Title: Rushing to Die by Lindsay Emory
Sorority Sisters Mystery Series Book Two
Publisher: Witness Impulse
Genre: Contemporary, Cozy Mystery
Length: 304 pages
“We’ll be sisters ’til we die…”
In the second installment of Lindsay Emory’s Sorority Sisters Mystery series, chapter advisor Margot Blythe must expose a sorority row assassin … before she becomes the killer’s next target.
Three months into her tenure as the Sutton College Delta Beta chapter advisor, Margot Blythe has the sorority in tip-top shape, just in time for sorority rush. Snapping and stomping in perfect synchronization, everyone is hopeful that after this rush, Delta Beta’s reputation as “the murder house” will be forgotten.
Until a body is found in the Delta Beta backyard. Again. The woman is found wearing a Delta Beta shirt, which is troublesome enough; even more distressing, no one in the chapter recognizes her. Unwilling to let a minor inconvenience like potential murder spoil the social calendar, Margot gladly hands off the investigation to local police cutie Ty Hatfield, while the Delta Beta girls throw themselves into rush preparations.
But when another body is found, with the terrifying possibility of more to come, Margot does the only thing a responsible advisor can do and demands that rush be canceled, making enemies in every house on sorority row. When the resulting furor starts to get dirty, it’s up to Margot to uncover some nasty messes tucked away in the sorority closets—to save her sisters’ reputations, and their lives.
A witty, engrossing mystery for fans of Susan McBride.
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Sorority women are exceptional in many respects. Our average GPA is generally higher than that of non-Greek women. We are leaders on campus and, quite frankly, the world (just ask Madeleine Albright, Hillary Clinton, and Shonda Rhimes) We’re trendsetters in fashion and social events, and we have unbelievable motor skills.
Exhibit A: the bounce and snap.
A classic staple of rush, this move consists of an entire chapter’s bouncing and snapping in perfect synchronization, inspiring all who see it to be better people. Sorority women invented this choreography, along with the Ponytail Shake©, the Clap–n-Slide©, and the Weeble Wobble (Patent Pending).
All week long, the Sutton College chapter of Delta Beta had been practicing the bounce and snap along with their rendition of “Doncha Woncha Delta Beta,” the stirring anthem that Delta Beta sorority rushees everywhere would have rattling in their pretty little highlighted heads.
But today, something was off.
Okay. If I were being honest, something had been off for the past week. Even after all the rehearsals, the chapter still wasn’t able to snap and bounce to the beat of the ditty (which, let’s be real, was off tune). But I hadn’t been able to inspire them to achieve bouncing greatness, let alone reliable snapping proficiency, because I was too busy doing what chapter advisors needed to do before sorority rush: i.e., everything.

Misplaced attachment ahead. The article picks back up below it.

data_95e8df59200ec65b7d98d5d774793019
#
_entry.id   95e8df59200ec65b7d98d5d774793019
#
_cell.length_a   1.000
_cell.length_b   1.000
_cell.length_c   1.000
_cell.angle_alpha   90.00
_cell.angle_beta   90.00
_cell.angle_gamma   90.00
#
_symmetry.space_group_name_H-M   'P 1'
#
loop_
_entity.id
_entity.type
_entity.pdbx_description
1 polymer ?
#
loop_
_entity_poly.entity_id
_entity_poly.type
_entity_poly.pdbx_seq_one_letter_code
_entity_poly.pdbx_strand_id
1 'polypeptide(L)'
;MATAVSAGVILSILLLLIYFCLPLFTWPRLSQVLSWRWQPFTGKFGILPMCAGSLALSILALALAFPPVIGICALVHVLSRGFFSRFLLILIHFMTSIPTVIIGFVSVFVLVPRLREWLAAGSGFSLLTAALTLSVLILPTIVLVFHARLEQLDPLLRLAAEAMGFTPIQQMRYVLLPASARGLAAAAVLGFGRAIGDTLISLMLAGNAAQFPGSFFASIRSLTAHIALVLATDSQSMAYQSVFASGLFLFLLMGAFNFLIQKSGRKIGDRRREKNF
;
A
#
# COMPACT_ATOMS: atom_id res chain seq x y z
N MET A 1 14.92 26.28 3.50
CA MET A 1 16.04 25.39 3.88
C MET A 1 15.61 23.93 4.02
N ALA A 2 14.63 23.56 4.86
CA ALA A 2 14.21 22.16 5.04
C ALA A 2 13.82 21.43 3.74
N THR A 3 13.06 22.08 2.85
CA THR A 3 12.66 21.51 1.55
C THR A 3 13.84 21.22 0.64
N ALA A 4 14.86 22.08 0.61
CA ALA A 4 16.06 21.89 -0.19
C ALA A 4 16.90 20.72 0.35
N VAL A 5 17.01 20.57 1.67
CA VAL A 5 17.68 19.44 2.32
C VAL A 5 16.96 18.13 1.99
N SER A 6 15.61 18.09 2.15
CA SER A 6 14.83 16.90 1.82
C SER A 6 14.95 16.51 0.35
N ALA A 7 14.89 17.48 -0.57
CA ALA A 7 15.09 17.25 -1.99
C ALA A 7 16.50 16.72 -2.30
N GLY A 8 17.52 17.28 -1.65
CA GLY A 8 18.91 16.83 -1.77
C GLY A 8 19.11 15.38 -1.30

The chapter had just started the song from the top (for the forty-fifth time), when there was a high-pitched squeal behind me. “Are you kidding me? Really? Are you freaking kidding me?” The squeal was bad enough. Coming out of a megaphone, it made dogs’ ears perk up all the way in Charlotte. “You call that a bounce and snap? Mary Gerald Callahan would be ashamed of all of you!” The harsh words came from Ginnifer Martinelli, the Delta Beta sisterhood mentor assigned to help the chapter during rush. Bringing up Mary Gerald, the esteemed founder of our sorority, was tough talk, sure to make the ladies stop and think hard about their bouncing technique.
Three months ago, that would have been me, Margot Blythe, screaming through the megaphone. Well, no. I never used a megaphone while training sorority women; it’s my opinion that whistles are far more effective at catching young women’s attention.
“Margot!” Ginnifer screamed at me, and I could understand perfectly why the chapter was calling her “the Gineral” behind her back. Of course, I didn’t think that was appropriate. “The Martinet” was my nickname of choice for her.
But in front of the chapter, the sisterhood mentor and the chapter advisor had to keep a united front, and Delta Beta headquarters had assured me that Ginnifer had the most impressive record at helping struggling chapters succeed at rush. As a collegian, she had served as rush chair three years in a row at the University of Alabama, and by all accounts had brought in the highest-ranked pledge classes each year—documented on several fraternity message boards, with pictures featuring a lot of swimwear.
While I was appreciative of the fact that Ginnifer took the job seriously, organizing rush was nothing compared to what I had to go through when I had returned to Sutton College as a sisterhood mentor. On my first night, the chapter advisor died right before our eyes, and this house was changed forever. We had done everything in our power to distance ourselves from that horrible memory. We had a chapter retreat, completely reworked our Web site, and had a lot of late-night bonding sessions over Supernatural marathons. But some things were harder to get over than others.
Lindsay Emory is a native Texan and recovering sorority girl. She is also the author of the contemporary romance KNOW WHEN TO HOLD HIM.
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